Pittsburgh Steelers General manager Kevin Colbert told reporters Monday that he has no interest in trading up to get a player. But what about trading back a few spots to get more picks? Don't count it out. Or, at least Pittsburgh could look into it, see what's available for the franchise's potential first drop-back in the first round since the Casey Hampton move in 2001.
The late-round quarterback struggle is real: Colin Kaepernick isn't taking Elway's $7-million-a-year offer, and Elway has the job security to draft a developmental quarterback and not think twice. If Paxton Lynch falls to the early 20s, Elway could start calling teams in that range to move up. Also, Connor Cook and Christian Hackenberg are inaccurate, but talented enough for Elway to want to fix. These two might not be good enough to warrant a trade-up, but the Steelers could benefit from a mini-quarterback run if teams get desperate, serving as a placeholder for the Broncos to acquire a quarterback.
Serious depth at DT, DB: Colbert said something interesting at his news conference -- basically, if you draft a second-round-caliber cornerback in the first round, you're not getting a first-round cornerback. You're getting a second-rounder. There's a realistic chance the Steelers know they can't get a top cornerback in the 20s, but can get one of a cluster of good-to-solid options in the second. Think Miami's Artie Burns or Virginia Tech's Kendall Fuller or Baylor's Xavien Howard. The Steelers could ask for the Broncos' No. 31, 94 and 157th overall picks in exchange for No. 25 and 229th overall pick.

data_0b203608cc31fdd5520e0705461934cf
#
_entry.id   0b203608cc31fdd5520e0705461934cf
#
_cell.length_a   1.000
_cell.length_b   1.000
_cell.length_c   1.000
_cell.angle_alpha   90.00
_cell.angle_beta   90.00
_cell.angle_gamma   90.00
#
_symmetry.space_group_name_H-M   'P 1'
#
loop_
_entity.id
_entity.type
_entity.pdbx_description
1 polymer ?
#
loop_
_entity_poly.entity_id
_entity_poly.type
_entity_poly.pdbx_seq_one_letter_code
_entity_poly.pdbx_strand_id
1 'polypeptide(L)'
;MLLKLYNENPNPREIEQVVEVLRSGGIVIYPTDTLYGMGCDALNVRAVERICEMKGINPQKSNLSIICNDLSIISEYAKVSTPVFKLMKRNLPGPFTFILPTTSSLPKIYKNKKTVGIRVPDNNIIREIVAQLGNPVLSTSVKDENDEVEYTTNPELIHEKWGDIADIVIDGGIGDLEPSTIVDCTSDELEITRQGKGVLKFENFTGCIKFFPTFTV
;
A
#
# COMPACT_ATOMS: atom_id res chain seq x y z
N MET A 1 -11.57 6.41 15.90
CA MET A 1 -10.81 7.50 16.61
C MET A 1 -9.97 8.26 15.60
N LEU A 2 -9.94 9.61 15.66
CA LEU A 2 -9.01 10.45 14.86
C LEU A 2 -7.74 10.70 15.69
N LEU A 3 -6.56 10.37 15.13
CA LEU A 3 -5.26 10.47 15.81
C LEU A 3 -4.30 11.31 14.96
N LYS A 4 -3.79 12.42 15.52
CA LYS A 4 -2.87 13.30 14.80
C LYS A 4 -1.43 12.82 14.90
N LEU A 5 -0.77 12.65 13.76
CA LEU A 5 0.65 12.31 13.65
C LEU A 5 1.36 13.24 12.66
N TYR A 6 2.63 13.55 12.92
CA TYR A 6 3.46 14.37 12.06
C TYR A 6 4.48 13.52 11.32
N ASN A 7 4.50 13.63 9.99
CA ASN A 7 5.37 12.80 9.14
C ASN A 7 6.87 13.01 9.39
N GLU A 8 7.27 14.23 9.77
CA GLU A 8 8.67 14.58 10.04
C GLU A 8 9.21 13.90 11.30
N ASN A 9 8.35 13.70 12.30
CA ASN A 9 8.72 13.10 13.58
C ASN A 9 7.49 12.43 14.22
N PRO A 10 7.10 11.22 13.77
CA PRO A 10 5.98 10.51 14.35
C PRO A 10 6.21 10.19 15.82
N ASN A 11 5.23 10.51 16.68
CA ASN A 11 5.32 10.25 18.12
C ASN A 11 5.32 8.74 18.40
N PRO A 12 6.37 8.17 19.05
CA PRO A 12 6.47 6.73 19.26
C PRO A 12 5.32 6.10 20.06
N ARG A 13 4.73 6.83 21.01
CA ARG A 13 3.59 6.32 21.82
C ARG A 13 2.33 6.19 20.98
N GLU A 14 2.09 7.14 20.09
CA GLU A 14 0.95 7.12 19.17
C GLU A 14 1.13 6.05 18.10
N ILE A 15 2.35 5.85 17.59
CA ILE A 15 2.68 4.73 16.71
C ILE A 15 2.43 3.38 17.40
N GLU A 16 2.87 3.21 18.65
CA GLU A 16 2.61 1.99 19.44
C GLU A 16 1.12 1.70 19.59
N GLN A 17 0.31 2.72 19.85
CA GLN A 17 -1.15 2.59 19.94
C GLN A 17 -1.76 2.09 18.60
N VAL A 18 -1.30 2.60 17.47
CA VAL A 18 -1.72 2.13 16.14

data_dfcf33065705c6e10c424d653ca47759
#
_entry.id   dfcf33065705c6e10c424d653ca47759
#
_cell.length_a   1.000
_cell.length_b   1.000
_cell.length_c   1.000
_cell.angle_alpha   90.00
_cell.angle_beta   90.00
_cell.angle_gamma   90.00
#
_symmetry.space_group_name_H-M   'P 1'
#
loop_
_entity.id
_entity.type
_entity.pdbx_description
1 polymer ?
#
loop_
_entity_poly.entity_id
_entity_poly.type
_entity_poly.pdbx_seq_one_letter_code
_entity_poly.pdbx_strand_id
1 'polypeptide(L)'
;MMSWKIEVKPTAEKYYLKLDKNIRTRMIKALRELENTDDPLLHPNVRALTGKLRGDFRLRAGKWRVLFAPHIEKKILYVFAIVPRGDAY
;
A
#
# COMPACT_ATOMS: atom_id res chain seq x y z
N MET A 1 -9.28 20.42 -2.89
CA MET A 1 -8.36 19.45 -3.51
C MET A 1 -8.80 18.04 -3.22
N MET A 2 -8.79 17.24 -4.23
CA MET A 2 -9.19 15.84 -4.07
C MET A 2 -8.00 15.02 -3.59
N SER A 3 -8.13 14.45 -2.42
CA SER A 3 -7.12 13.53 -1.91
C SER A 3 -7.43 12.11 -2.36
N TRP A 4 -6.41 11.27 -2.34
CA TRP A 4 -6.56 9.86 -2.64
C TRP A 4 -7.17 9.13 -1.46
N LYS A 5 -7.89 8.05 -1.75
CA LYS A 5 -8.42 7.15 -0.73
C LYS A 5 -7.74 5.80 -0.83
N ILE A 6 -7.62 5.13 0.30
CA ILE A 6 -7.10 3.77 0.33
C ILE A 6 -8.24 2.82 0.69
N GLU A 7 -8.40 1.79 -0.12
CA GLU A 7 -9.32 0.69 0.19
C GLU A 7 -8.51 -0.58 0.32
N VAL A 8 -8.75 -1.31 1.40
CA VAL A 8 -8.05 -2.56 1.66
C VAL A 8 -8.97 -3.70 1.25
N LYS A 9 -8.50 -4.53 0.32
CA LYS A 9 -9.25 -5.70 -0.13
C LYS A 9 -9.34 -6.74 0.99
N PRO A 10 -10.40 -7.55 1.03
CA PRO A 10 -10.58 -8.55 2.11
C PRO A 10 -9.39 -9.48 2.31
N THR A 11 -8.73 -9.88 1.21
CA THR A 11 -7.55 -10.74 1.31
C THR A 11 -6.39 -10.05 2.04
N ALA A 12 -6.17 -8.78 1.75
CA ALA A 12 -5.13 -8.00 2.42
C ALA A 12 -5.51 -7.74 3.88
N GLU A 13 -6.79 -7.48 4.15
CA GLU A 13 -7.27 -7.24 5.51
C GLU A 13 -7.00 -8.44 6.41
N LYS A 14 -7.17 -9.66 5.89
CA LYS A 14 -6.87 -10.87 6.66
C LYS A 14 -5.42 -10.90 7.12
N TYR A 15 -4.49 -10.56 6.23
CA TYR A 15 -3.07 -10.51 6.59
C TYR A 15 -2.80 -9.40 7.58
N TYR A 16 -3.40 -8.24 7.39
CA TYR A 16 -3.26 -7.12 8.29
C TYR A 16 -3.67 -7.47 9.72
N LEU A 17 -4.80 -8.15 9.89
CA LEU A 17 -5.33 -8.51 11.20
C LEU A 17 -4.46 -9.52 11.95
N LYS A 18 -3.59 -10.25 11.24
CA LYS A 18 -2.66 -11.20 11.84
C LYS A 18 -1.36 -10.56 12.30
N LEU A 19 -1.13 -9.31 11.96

The Steelers want more picks: Brandon Boykin and Josh Scobee. Those names sting this time of year, because the Steelers gave up a fifth- and sixth-round picks to get them for one season. This leaves the Steelers with seven overall picks, but none between picks 124 and 219. That's a long wait. When general managers give up picks in trades, they want nothing more than to get picks back. This might be a chance.